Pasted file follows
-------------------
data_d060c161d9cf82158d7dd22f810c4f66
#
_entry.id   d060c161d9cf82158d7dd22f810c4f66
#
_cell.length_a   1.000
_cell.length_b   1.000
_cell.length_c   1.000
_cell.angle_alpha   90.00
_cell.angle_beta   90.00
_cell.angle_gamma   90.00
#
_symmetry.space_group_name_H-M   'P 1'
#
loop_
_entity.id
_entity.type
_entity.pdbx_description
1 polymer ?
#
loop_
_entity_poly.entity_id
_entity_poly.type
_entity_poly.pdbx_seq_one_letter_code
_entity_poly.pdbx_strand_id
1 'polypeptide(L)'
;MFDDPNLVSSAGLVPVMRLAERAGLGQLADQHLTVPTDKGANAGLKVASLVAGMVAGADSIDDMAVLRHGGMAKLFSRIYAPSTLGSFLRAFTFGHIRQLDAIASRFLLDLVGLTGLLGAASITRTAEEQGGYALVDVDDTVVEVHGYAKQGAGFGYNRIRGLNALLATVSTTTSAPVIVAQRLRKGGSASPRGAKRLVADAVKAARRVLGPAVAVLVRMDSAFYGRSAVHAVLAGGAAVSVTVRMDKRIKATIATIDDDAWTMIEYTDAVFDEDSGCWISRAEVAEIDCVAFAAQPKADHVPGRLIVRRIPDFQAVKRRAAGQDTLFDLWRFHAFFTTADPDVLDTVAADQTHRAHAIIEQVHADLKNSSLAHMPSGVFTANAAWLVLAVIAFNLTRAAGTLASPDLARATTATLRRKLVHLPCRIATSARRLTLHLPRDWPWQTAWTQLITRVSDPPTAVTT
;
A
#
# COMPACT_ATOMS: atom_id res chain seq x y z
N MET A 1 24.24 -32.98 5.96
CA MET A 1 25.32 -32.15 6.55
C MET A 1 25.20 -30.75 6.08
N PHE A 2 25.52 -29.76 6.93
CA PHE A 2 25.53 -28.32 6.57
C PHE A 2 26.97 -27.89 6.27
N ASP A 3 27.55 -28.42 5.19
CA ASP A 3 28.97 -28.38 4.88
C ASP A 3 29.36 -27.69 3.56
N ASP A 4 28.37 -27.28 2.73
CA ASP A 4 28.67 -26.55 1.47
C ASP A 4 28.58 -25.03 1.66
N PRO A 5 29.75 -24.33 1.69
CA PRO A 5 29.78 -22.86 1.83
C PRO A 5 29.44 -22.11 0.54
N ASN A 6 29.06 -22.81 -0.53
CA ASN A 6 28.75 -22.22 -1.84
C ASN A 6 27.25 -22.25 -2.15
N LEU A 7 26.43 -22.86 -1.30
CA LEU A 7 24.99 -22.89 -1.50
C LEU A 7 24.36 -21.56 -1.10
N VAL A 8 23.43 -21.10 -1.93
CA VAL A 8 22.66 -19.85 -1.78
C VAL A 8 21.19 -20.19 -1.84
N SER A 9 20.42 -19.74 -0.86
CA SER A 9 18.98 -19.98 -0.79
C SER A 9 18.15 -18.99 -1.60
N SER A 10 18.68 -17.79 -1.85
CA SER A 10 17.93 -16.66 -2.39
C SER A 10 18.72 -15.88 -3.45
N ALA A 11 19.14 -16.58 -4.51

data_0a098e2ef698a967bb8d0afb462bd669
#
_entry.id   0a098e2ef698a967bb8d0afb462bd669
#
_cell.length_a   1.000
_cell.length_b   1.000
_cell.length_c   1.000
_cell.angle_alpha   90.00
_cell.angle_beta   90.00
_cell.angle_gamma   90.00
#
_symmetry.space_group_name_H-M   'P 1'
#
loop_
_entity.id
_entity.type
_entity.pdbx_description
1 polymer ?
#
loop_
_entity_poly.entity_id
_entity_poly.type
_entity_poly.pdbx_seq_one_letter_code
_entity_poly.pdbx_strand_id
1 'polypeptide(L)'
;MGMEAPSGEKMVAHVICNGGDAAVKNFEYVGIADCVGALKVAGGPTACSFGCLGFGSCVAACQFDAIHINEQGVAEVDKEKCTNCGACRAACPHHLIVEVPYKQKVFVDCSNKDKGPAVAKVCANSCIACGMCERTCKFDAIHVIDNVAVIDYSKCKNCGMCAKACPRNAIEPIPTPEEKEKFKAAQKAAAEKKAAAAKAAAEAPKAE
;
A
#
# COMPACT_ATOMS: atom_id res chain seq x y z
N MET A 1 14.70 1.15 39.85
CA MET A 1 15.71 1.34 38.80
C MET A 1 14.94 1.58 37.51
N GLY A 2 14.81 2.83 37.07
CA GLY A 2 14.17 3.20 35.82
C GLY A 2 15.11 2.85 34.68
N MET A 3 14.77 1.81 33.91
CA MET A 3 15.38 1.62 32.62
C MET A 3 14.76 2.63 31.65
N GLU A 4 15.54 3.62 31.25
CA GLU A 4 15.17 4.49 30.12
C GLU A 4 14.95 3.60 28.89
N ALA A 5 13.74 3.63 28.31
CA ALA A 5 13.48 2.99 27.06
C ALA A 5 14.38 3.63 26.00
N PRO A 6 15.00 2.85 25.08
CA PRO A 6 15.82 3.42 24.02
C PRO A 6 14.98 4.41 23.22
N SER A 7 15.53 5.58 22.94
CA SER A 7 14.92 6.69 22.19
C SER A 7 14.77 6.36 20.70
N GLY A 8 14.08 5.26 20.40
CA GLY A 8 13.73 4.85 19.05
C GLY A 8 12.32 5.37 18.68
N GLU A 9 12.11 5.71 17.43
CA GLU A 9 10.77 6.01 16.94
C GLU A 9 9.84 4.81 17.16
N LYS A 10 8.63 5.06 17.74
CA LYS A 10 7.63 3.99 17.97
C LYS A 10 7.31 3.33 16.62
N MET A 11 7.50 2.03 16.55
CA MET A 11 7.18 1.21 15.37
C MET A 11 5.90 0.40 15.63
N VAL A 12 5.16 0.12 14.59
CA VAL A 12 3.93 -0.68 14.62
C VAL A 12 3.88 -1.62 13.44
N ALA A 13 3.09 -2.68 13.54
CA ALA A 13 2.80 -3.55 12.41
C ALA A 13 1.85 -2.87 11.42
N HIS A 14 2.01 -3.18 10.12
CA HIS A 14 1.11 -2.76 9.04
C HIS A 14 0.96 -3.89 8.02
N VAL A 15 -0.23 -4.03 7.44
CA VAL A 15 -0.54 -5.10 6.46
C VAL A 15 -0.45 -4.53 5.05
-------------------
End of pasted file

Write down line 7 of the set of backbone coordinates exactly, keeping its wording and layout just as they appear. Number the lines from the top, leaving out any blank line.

_cell.length_c   1.000